HUMAN RIGHTS COMMITTEE
Mazou v. Cameroon
Communication No. 630/1995
26 July 2001
Submitted by: Mr. Abdoulaye Mazou
Alleged victim: The author
State party: Cameroon
Date of communication: 31 October 1994 (initial submission)
The Human Rights Committee, established under article 28 of the International
Covenant on Civil and Political Rights,
Meeting on 26 July 2001,
Having concluded its consideration of communication No. 630/1995 submitted to the Human Rights Committee by Mr. Abdoulaye Mazou under the Optional Protocol to the International Covenant on Civil and Political Rights,
Having taken into account all written information made available to it by the author of the communication and the State party,
Adopts the following:
Views under article 5, paragraph 4, of the Optional Protocol
1. The author of the communication, dated 31 October 1994, is Abdoulaye Mazou, a Cameroonian citizen and professional magistrate, currently living in Yaoundé, Cameroon. He claims to be the victim of a violation by Cameroon of article 2, paragraph 3, article 14, paragraph 1, and article 25, subparagraph (c) of the International Covenant on Civil and Political Rights. The Covenant and the Optional Protocol entered into force for Cameroon on 27 September 1984.
The facts as submitted by the author
2.1 Following an attempted coup d'état in Cameroon in April 1984, the author, who at that time was a second class magistrate, was arrested on 16 April 1984. He was suspected of having sheltered his brother, who was wanted by the police for having taken part in the coup d'état. The author was found guilty and sentenced by the military court in Yaoundé to five years' imprisonment. According to the author, the charges against him were false, and no evidence was submitted and no witnesses were heard during the court proceedings. The trial was held in camera. Note by the secretariat: The author has not attached any documentation relating to the criminal trial. The communication focuses primarily on the fact that he was not reinstated in his post.
2.2 While the author was detained, the President of Cameroon signed a decree on 2 June 1987 (No. 87/747) removing the author from his post as Secretary-General in the Ministry of Education and Chairman of the Governing Council of the National Sports Office. The Decree gave no reasons for the action and, according to the author, was issued in violation of article 133 of the Civil Service Statute.
2.3 On 23 April 1990 the author was released from prison but placed under house arrest in Yagoua, his birthplace, in the far north of the country. Not until the end of April 1991, following the adoption of the Amnesty Act of 23 April 1991 (No. 91/002), were the restrictions lifted. On the date of transmission of the communication, however, the presidential decree of 2 June 1987 remained in force and the author had not been allowed to resume his duties.
2.4 On 12 June 1991 the author requested the President to reinstate him in the civil service. On 18 July 1991 he filed an appeal with the Ministry of Justice requesting the annulment of the presidential Decree of 2 June 1987. Receiving no response, on 9 September 1991 he applied for a judicial remedy to the administrative division of the Supreme Court, asking it to find that the Decree was illegal and ought therefore to be annulled. The author points out that although the Supreme Court has regularly ruled that such decrees should be annulled, as of 31 October 1994 the case had still not been settled.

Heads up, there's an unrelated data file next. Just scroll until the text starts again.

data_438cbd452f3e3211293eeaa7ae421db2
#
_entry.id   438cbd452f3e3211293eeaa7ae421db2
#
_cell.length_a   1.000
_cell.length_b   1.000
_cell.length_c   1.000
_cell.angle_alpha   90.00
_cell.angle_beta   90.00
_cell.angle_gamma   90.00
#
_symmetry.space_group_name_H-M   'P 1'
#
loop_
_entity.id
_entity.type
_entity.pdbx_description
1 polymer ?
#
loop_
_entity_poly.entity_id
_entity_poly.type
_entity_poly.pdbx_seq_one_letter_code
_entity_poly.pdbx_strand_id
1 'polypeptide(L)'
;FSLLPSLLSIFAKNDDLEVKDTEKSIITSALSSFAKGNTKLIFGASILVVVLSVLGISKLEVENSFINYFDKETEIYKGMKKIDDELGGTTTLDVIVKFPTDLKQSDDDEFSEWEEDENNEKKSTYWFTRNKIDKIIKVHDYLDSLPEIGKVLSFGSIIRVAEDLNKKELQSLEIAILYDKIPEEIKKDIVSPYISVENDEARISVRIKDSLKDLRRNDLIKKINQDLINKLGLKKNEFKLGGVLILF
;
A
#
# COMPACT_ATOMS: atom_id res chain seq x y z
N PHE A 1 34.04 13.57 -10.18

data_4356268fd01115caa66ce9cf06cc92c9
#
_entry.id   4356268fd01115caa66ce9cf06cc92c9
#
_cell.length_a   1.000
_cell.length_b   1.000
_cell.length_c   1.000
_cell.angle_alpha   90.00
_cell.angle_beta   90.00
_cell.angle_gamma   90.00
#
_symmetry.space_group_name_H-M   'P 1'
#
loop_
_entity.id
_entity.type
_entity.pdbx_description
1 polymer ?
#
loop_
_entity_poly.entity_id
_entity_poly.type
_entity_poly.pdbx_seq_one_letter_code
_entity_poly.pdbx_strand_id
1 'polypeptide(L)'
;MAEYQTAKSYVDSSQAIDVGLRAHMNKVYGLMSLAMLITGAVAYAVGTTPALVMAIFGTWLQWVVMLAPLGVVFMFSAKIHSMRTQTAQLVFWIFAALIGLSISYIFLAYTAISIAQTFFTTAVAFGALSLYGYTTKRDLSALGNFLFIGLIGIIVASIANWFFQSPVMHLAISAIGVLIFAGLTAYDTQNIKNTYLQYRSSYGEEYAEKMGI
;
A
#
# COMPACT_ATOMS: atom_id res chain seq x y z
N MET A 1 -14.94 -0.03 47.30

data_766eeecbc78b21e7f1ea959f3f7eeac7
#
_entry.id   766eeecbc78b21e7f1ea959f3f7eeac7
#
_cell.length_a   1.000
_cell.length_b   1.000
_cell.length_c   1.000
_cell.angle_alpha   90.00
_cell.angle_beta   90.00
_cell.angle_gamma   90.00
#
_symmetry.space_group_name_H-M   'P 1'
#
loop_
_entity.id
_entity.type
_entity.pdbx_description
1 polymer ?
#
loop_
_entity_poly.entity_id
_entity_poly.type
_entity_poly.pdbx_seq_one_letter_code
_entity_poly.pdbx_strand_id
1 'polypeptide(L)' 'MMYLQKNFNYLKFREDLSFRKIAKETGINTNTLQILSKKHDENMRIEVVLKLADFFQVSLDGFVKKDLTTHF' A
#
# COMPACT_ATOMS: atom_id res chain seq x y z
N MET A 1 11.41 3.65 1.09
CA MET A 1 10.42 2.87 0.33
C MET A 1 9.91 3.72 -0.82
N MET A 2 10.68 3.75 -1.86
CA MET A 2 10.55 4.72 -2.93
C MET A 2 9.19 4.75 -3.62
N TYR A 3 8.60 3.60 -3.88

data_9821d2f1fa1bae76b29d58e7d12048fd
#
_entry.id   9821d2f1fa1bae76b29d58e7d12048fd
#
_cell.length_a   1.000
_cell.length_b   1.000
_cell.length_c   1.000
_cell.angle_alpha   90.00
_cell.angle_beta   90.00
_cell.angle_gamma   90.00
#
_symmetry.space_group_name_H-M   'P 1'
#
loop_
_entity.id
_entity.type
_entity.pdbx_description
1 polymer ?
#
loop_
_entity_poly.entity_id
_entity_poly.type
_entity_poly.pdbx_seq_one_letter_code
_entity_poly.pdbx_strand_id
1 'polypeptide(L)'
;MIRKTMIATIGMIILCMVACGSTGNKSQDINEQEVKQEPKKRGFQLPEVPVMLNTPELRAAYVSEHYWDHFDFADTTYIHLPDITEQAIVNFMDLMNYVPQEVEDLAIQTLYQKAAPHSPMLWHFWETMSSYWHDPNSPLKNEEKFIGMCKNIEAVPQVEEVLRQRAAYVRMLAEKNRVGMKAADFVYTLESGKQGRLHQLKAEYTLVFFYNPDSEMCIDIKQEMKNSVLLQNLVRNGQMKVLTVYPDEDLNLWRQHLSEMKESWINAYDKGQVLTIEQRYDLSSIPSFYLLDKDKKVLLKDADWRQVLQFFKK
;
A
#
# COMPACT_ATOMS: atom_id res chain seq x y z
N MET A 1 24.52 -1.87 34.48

2.5 On 4 May 1992, Decrees No. 92/091 and No. 92/092, setting out the terms of reinstatement and compensation of those covered by the Amnesty Act, were issued.
2.6 On 13 May 1992 the author applied to the Ministry of Justice for reinstatement in his post. Pursuant to Decree No. 92/091, his application was transmitted to the committee responsible for monitoring reinstatement in the civil service. On 12 May 1993 that committee issued an opinion in support of the author's reinstatement in the civil service. According to the author, however, the Ministry did not take action on this opinion.
2.7 On 22 September 1992 the author initiated proceedings before the administrative division of the Supreme Court to attack Decree No. 92/091 and Decree No. 92/092. In his view, the Decrees sought to block the full implementation of the Amnesty Act of 23 April 1991 which, he claims, provided for automatic reinstatement. This application was also pending at the time of submission of his communication.
2.8 In his initial communication the author stated that he had been out of work since being released from prison. He claimed that he was being persecuted for his opinions and on account of his ethnic origin. He added that other persons who had benefited from the Amnesty Act had been reinstated in their former posts.
2.9 At that time, the author stated that, in view of the silence of the judicial and political authorities, there were no further domestic remedies available to him.
2.10 Since the submission of his communication, however, the situation has improved significantly for the author; he was reinstated in his post on 16 April 1998 in accordance with a Supreme Court order of 30 January 1997 annulling Decree No. 87/747, the Decree removing him from his post.
3. According to the author, the facts set out above constitute a violation of article 2, paragraph 3, article 14, paragraph1, and article 25, subparagraph (c) of the Covenant. The author is asking the Committee to urge the State party to reinstate him in the civil service with retroactive effect and to award him damages in compensation for the injury done to him.
The State party's observations